When the Ducks traded Ondrej Kase and took on David Backes’ contract during the 2020 NHL Trade Deadline, it seemed like a sign that maybe the lights were on. Instead, that move feels more like an outlier.

It’s puzzling, too, because of how clear it’s been that the Ducks were right to part with depreciating assets for first-rounders. In the cases of both Kase and Brandon Montour, you can bet that the Bruins and Sabres would accept mulligans for those trades.

Why not try to repeat those victories, even if they’re smaller wins, for the likes of Jakob Silfverberg, Josh Manson, and Ryan Getzlaf?

Generally speaking, the Ducks have waddled away from those opportunities. And, again, they’ve sent mixed signals. They acquired players like Danton Heinen and Christian Djoos for the likes of Nick Ritchie and Daniel Sprong, rather than picks.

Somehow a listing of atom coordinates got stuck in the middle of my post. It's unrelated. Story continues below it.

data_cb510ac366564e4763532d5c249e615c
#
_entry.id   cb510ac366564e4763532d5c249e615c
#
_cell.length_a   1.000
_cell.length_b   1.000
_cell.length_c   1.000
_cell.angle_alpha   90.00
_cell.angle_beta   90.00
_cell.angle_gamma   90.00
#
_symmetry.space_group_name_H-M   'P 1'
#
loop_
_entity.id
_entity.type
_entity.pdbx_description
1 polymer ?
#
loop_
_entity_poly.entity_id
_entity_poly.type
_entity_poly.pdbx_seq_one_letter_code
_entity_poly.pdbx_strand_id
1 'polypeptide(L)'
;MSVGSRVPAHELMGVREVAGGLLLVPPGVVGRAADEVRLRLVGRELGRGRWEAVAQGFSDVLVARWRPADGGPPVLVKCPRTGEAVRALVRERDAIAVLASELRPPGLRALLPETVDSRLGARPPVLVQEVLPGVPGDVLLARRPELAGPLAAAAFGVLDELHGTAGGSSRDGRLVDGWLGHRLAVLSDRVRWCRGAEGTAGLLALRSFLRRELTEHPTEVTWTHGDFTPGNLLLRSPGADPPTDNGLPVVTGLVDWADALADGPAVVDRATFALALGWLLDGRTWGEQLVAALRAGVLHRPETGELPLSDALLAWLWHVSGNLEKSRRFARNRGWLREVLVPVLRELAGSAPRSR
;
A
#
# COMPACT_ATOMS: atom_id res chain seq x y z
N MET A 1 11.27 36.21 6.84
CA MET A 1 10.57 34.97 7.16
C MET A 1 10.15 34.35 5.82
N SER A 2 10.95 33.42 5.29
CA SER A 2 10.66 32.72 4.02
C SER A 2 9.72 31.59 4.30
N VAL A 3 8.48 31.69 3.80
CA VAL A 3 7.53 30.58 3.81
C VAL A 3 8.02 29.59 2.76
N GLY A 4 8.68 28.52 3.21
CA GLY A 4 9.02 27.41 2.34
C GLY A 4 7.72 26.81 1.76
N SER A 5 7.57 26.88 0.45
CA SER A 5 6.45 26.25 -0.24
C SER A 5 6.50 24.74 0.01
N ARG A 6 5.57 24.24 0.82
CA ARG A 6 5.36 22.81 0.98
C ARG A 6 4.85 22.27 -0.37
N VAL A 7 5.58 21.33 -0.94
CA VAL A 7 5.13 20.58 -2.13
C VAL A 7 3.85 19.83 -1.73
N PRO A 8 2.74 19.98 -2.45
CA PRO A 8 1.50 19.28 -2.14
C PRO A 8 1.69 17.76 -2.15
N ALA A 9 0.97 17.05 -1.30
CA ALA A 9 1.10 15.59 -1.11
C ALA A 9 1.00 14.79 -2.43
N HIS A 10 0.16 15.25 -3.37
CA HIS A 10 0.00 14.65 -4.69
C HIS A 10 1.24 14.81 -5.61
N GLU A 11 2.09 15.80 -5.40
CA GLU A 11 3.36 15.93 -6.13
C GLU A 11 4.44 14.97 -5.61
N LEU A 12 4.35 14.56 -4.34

Even seemingly reasonable moves in a vacuum were head-scratchers in context.

Kevin Shattenkirk proved that he could help a team when he signed a bargain contract with the Lightning. However, he seems more like someone who could push a team over the top, rather than accomplish ... whatever, exactly, it was that the Ducks were expecting. That $3.9 million cap hit through 2022-23 didn’t make sense then, and it looks worse now.

What went wrong during the Ducks’ 2020-21 season

Plenty went wrong for the Ducks in 2020-21, and the main reasons to feel optimism revolve around hoping that potential eventually turns to production.

One area where the Ducks suffered from a staggering lack of production was the power play. As of May 1, the Ducks sport an astoundingly low 9.48 power-play percentage. Here’s a quick list of recent teams that were in that cruddy ballpark:

Panthers: 10% in 2013-14
Blackhawks 11.8 in 2006-07
Hurricanes 10.7 in 2003-04
Devils 11.9 in 2002-03
Ducks 11.5 in 2001-02
Wild 9.6 in 2000-01